Green or sustainable? Bioplastics are infiltrating our supermarket shelves, but are they truly good for the world?

Green or sustainable? Bioplastics are infiltrating our supermarket shelves, but are they truly good for the world?

A big welcome to our day-by-day blog post on biodegradable coffee pods. You will discover a great deal of fascinating facts, so we really hope. Other meaningful articles on natural coffee pods are for instance from leading media publishers, or Moving Beans. Or browse our good article on compostable Nespresso-compatible pods.

Ever been tricked by a synthetic flower arrangement? Ever admired the foliage only to find that (upon closer evaluation) the arrangement is in truth a fraud? Greenwashing works in a really comparable way - brand names harnessing deceptive marketing to encourage you that an item is environmentally friendly and therefore "much better for the environment".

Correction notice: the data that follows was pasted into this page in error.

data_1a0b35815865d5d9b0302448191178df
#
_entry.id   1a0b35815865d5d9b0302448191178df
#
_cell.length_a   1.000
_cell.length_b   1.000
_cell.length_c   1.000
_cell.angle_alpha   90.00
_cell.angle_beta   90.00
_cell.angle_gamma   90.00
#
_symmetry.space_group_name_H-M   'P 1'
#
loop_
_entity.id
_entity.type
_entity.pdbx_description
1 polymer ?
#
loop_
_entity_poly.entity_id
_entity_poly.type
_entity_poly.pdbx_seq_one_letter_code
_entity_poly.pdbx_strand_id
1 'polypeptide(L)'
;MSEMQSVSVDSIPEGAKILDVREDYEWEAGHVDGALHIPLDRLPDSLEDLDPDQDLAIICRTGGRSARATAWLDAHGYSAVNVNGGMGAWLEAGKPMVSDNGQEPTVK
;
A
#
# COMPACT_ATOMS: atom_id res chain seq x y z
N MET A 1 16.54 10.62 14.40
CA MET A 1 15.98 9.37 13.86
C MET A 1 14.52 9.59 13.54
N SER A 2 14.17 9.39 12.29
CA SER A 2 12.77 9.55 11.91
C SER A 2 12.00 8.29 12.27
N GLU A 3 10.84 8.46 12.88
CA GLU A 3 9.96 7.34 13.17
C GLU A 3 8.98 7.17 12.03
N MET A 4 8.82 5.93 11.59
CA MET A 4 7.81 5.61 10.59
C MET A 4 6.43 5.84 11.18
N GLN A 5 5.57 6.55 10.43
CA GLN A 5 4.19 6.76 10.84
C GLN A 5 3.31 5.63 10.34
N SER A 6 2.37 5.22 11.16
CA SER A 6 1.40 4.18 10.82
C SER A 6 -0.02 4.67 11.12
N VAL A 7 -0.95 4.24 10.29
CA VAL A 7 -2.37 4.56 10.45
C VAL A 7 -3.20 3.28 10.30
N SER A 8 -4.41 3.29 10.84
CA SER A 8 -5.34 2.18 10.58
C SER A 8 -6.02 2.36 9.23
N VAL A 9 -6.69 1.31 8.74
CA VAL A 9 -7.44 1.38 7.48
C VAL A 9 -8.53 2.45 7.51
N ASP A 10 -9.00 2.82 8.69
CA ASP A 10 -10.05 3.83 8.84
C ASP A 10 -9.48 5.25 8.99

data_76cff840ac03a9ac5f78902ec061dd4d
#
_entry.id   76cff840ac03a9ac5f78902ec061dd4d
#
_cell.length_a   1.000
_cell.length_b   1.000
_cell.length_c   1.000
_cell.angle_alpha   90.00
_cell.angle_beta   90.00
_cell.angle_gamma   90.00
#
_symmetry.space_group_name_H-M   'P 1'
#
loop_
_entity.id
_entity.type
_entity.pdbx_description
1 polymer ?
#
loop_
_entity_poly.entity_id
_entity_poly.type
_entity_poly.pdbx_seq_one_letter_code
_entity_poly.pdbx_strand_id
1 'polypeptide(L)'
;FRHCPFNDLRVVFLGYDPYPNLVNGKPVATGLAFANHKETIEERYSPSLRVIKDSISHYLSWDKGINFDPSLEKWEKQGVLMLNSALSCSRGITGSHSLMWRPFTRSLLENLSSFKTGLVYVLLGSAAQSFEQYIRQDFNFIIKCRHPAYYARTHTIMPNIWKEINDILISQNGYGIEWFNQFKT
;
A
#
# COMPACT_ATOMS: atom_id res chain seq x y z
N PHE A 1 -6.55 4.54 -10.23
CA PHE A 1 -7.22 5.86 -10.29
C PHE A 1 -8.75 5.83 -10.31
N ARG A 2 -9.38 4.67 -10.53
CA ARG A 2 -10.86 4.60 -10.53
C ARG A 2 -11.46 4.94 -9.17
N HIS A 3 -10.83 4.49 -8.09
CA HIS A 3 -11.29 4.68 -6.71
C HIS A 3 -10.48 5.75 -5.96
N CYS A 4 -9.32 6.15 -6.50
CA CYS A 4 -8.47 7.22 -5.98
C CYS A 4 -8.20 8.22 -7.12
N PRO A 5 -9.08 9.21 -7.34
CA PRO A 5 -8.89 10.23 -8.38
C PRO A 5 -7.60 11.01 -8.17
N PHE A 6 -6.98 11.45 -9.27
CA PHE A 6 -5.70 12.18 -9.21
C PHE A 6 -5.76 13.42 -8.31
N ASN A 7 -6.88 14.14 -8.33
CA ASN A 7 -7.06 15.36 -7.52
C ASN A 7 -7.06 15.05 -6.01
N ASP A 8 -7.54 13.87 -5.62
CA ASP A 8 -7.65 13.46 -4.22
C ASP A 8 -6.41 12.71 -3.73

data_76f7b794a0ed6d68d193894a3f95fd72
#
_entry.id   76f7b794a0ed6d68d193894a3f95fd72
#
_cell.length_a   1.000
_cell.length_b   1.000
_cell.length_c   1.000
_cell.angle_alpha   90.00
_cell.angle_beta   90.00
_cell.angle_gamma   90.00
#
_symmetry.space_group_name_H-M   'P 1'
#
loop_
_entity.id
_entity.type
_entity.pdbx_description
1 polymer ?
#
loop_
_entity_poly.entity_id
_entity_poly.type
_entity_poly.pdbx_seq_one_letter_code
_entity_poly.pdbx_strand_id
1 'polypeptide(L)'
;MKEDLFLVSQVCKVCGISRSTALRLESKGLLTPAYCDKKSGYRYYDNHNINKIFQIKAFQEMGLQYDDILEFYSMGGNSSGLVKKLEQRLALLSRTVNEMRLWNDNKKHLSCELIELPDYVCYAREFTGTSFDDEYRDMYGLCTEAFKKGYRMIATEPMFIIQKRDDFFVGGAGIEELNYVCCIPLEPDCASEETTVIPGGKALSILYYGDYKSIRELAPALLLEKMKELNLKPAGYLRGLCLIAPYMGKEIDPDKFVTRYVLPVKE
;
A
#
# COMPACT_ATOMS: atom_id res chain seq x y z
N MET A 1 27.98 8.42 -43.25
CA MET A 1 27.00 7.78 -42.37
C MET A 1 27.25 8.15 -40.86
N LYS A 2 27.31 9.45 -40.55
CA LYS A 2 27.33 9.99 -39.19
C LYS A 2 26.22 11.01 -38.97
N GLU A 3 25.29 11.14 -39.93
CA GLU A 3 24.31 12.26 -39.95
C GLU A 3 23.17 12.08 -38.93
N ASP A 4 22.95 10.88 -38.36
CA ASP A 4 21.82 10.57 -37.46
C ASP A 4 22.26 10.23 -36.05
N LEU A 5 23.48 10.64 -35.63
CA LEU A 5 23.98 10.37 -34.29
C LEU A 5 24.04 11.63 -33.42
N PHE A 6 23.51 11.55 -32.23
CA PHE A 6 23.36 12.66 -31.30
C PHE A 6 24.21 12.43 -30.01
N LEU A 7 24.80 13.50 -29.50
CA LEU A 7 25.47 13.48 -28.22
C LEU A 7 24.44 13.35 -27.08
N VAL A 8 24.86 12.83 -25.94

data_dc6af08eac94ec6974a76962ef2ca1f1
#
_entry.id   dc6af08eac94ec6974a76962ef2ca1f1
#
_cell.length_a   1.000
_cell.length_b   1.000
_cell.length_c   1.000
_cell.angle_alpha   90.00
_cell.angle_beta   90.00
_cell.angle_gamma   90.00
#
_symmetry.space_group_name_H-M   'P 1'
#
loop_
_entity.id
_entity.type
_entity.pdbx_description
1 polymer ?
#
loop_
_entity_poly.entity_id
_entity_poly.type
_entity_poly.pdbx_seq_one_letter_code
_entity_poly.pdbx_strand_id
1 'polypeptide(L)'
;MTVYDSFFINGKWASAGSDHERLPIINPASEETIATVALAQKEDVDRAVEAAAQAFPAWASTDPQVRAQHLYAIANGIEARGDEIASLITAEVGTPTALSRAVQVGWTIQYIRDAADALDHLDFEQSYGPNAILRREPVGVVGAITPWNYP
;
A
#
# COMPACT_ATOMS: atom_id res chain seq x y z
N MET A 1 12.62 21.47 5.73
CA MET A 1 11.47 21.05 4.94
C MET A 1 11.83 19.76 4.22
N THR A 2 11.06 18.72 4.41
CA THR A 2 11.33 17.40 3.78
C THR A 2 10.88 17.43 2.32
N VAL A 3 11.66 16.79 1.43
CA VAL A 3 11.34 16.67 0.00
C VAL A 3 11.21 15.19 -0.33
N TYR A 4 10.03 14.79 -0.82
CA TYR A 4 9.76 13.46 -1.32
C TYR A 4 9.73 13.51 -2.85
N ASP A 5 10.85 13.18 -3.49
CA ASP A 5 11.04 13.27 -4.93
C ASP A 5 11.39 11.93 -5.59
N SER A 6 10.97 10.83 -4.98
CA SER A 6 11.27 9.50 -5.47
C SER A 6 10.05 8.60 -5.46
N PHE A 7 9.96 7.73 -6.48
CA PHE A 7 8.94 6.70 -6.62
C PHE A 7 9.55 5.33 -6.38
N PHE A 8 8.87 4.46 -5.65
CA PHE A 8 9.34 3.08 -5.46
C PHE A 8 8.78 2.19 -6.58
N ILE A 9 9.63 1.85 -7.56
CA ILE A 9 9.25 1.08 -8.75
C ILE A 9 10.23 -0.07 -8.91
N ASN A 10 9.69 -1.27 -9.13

Sadly, much of these organizations assume consumers have their head in the sand, and in the coffee pods industry in particular, we're definitely seeing these type of marketing techniques on the rise. Reassuring words like "recyclable", "naturally degradable", "plant based" and "compostable" truly put your mind at ease, right? But on a practical level, what do these terms actually imply and are they actually as good as they sound?

We get that sometimes it's easiest to pop your first option in the shopping trolley and individuals are certainly attempting their best to make the best choices, so it's far from reasonable that daily buyers are being misled.

Do not be tricked by sly marketing methods or complicated terminology and labelling - we've assembled the information you require to prevent being greenwashed. Are the coffee pods you're using really "green"? Let's learn.